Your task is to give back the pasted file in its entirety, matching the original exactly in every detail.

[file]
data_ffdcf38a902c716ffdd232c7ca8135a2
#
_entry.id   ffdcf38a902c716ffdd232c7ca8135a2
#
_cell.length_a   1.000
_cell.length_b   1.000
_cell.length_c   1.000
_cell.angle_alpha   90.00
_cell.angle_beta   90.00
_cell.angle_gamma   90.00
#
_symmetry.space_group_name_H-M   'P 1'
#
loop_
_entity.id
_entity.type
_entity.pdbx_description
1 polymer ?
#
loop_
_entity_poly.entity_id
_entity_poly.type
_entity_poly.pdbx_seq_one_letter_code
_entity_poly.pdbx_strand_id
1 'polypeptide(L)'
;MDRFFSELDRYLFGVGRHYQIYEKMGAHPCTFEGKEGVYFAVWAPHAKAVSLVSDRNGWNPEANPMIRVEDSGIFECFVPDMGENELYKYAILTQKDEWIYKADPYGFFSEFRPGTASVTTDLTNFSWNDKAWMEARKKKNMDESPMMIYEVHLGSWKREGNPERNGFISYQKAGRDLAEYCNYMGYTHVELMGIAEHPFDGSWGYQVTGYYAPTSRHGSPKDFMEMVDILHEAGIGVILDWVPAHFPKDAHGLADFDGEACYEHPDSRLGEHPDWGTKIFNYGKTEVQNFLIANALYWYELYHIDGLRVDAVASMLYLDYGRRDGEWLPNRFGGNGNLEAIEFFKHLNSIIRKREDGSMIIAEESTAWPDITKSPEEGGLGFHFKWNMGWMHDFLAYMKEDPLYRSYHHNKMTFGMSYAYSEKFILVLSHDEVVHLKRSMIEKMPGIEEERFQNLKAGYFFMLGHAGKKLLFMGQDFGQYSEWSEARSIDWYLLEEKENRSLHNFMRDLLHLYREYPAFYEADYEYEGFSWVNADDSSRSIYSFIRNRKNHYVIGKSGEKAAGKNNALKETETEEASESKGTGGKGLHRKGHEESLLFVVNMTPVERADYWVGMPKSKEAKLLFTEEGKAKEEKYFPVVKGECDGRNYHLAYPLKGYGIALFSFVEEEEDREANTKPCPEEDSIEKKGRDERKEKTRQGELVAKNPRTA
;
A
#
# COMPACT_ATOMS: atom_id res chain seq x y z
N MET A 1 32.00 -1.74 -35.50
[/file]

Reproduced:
data_ffdcf38a902c716ffdd232c7ca8135a2
#
_entry.id   ffdcf38a902c716ffdd232c7ca8135a2
#
_cell.length_a   1.000
_cell.length_b   1.000
_cell.length_c   1.000
_cell.angle_alpha   90.00
_cell.angle_beta   90.00
_cell.angle_gamma   90.00
#
_symmetry.space_group_name_H-M   'P 1'
#
loop_
_entity.id
_entity.type
_entity.pdbx_description
1 polymer ?
#
loop_
_entity_poly.entity_id
_entity_poly.type
_entity_poly.pdbx_seq_one_letter_code
_entity_poly.pdbx_strand_id
1 'polypeptide(L)'
;MDRFFSELDRYLFGVGRHYQIYEKMGAHPCTFEGKEGVYFAVWAPHAKAVSLVSDRNGWNPEANPMIRVEDSGIFECFVPDMGENELYKYAILTQKDEWIYKADPYGFFSEFRPGTASVTTDLTNFSWNDKAWMEARKKKNMDESPMMIYEVHLGSWKREGNPERNGFISYQKAGRDLAEYCNYMGYTHVELMGIAEHPFDGSWGYQVTGYYAPTSRHGSPKDFMEMVDILHEAGIGVILDWVPAHFPKDAHGLADFDGEACYEHPDSRLGEHPDWGTKIFNYGKTEVQNFLIANALYWYELYHIDGLRVDAVASMLYLDYGRRDGEWLPNRFGGNGNLEAIEFFKHLNSIIRKREDGSMIIAEESTAWPDITKSPEEGGLGFHFKWNMGWMHDFLAYMKEDPLYRSYHHNKMTFGMSYAYSEKFILVLSHDEVVHLKRSMIEKMPGIEEERFQNLKAGYFFMLGHAGKKLLFMGQDFGQYSEWSEARSIDWYLLEEKENRSLHNFMRDLLHLYREYPAFYEADYEYEGFSWVNADDSSRSIYSFIRNRKNHYVIGKSGEKAAGKNNALKETETEEASESKGTGGKGLHRKGHEESLLFVVNMTPVERADYWVGMPKSKEAKLLFTEEGKAKEEKYFPVVKGECDGRNYHLAYPLKGYGIALFSFVEEEEDREANTKPCPEEDSIEKKGRDERKEKTRQGELVAKNPRTA
;
A
#
# COMPACT_ATOMS: atom_id res chain seq x y z
N MET A 1 32.00 -1.74 -35.50